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When Baghdad Ruled the Muslim World: The Rise and Fall of Islam's Greatest Dynasty
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When Baghdad Ruled the Muslim World: The Rise and Fall of Islam's Greatest Dynasty

3.73  ·  Rating details ·  223 Ratings  ·  25 Reviews
The "golden age of Islam" in the eighth and ninth centuries was as significant to world history as the Roman Empire was in the first and second centuries. The rule of Baghdad's Abbasid Dynasty stretched from Tunisia to India, and its legacy influenced politics and society for years to come. In this deftly woven narrative, Hugh Kennedy introduces us to the rich history and ...more
Paperback, 376 pages
Published March 14th 2006 by Da Capo Press (first published September 9th 2004)
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When Baghdad Ruled the Muslim World claims to introduce us to the history and flourishing culture of the "golden age of Islam." Overall, there aren't too many books on the market to compare to but the scope of the work is interesting and relatively unexplored by most scholars. Unfortunately, the book doesn't live up to all of the expectations I had for it.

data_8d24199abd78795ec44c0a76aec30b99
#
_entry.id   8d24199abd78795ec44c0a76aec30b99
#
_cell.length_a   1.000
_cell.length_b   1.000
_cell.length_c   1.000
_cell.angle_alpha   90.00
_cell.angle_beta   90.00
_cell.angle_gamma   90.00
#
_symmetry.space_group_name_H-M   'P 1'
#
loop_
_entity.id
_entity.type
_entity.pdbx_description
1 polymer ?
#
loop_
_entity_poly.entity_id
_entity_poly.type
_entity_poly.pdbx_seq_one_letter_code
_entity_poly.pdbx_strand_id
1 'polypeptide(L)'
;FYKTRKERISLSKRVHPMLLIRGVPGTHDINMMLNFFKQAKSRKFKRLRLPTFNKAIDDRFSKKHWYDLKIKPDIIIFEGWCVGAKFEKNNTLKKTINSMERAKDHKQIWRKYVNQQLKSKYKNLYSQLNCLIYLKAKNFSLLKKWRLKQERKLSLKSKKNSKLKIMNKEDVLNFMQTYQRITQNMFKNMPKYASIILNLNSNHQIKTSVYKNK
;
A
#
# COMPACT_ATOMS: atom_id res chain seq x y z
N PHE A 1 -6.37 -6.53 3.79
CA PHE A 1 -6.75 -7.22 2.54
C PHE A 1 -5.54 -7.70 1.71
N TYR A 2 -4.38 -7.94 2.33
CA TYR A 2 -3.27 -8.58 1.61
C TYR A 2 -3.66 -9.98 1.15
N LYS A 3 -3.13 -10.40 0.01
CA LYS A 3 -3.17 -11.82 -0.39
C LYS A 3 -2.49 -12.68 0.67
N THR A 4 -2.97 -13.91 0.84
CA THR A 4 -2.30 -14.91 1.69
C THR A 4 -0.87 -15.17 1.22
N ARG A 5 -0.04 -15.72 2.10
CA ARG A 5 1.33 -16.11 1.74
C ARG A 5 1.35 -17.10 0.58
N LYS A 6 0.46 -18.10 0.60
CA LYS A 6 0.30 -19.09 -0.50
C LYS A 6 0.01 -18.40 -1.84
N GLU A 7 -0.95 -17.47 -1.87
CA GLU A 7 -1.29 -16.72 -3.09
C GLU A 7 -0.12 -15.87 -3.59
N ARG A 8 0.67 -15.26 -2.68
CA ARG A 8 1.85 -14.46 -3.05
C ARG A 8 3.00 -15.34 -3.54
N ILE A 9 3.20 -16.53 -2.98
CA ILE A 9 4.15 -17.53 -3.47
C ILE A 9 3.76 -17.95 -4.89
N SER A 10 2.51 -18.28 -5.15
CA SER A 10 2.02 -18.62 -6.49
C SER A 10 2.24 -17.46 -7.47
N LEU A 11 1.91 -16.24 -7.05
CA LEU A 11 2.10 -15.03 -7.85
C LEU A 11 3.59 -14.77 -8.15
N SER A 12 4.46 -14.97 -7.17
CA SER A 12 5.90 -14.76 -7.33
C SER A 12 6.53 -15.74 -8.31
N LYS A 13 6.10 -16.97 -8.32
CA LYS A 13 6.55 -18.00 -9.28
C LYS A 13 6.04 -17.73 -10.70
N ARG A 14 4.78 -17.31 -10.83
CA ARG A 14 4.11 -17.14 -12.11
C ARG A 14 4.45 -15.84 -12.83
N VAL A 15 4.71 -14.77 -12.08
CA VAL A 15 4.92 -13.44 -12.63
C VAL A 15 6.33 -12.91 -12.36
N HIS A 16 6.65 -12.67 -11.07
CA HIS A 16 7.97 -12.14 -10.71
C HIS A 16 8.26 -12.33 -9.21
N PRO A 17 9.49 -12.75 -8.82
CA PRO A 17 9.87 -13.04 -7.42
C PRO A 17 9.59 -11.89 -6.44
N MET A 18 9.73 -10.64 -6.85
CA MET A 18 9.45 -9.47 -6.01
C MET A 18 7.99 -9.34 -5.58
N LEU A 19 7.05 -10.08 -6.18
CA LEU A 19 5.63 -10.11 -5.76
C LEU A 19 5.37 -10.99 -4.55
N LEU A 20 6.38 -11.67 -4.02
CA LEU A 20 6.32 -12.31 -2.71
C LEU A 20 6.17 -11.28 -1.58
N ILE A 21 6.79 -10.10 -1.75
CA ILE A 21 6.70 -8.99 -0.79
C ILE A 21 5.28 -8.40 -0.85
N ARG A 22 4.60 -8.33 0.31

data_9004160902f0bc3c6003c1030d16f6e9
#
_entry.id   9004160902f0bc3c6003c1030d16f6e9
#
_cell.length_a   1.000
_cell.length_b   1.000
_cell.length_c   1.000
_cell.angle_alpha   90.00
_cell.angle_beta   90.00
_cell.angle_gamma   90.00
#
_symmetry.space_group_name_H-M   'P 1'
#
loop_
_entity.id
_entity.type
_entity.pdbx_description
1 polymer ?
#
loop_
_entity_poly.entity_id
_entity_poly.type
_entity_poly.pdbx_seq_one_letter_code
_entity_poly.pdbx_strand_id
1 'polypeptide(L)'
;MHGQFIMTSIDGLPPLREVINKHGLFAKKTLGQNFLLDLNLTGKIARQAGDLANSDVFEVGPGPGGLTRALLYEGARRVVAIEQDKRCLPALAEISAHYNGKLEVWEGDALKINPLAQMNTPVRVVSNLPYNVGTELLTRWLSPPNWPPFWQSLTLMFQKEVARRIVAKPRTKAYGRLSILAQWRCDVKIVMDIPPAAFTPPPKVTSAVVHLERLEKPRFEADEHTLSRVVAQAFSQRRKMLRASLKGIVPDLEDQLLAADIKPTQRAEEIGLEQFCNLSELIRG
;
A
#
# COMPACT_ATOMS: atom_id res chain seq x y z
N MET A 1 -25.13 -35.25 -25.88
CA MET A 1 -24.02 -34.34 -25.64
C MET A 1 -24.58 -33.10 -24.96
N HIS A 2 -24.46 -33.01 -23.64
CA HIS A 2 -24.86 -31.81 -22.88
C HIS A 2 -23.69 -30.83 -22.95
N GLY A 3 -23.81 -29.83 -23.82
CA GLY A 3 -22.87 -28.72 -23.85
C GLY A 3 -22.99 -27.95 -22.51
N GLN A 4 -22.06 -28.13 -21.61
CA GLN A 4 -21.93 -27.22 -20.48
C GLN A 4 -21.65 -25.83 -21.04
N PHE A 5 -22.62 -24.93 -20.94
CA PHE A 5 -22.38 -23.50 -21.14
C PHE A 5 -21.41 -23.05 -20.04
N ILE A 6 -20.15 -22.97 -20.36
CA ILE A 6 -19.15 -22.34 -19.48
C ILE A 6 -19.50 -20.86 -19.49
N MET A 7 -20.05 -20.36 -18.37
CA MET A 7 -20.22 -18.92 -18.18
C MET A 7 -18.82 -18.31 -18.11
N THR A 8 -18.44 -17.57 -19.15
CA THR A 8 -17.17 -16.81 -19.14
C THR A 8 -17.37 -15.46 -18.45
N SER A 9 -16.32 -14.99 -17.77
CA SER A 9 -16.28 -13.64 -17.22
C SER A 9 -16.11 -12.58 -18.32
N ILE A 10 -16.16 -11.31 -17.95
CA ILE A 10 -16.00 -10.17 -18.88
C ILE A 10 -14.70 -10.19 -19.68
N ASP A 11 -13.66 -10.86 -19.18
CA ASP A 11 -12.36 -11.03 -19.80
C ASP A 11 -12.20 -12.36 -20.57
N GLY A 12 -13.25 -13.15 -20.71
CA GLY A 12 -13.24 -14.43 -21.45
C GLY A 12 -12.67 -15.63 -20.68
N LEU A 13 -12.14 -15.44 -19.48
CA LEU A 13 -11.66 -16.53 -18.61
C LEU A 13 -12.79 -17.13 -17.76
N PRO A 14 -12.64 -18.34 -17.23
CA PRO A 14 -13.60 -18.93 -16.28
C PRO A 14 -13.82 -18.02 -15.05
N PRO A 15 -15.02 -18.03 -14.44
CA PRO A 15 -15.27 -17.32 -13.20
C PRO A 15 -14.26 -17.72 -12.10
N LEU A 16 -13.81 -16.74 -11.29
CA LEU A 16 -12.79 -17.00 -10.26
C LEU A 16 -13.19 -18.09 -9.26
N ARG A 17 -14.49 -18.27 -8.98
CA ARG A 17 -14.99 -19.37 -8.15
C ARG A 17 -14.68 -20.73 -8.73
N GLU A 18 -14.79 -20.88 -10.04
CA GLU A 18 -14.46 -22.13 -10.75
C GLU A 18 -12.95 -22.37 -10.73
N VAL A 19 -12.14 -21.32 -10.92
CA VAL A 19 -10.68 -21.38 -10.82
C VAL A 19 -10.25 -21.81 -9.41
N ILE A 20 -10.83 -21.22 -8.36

Hugh Kennedy admirably tries to tell the history of the Abbasids in as a story but fails to achieve the level of storytelling success that one
أحمد نفادي
تاريخ العائلة العباسية من أصعب الفترات التي من الممكن التأريخ لها لأسباب عدة فأولا من الصعب تحديد المقصود ب "الخلافة العباسية " هل هي الفترة التي حكم فيها العباسيون حتى سقوط بغداد على يد المغول ومقتل الخليفة العباسي "المستعصم " أم هي تشمل أيضا الفترة التي أقامها المماليك في مصر مع الظاهر بيبرس أيضا حينما نصبوا أحد بني العباس باسم الخلافة وحتى ظهور العثمانيين ؟ أم هي الفترة التي حُكم فيها اسما وفعلا باسم العباسيين وهي ما بعد خلافة المتوكل حيث سيطر الترك على الخلافة وأصبحوا هم من يتحكم في تولية من ...more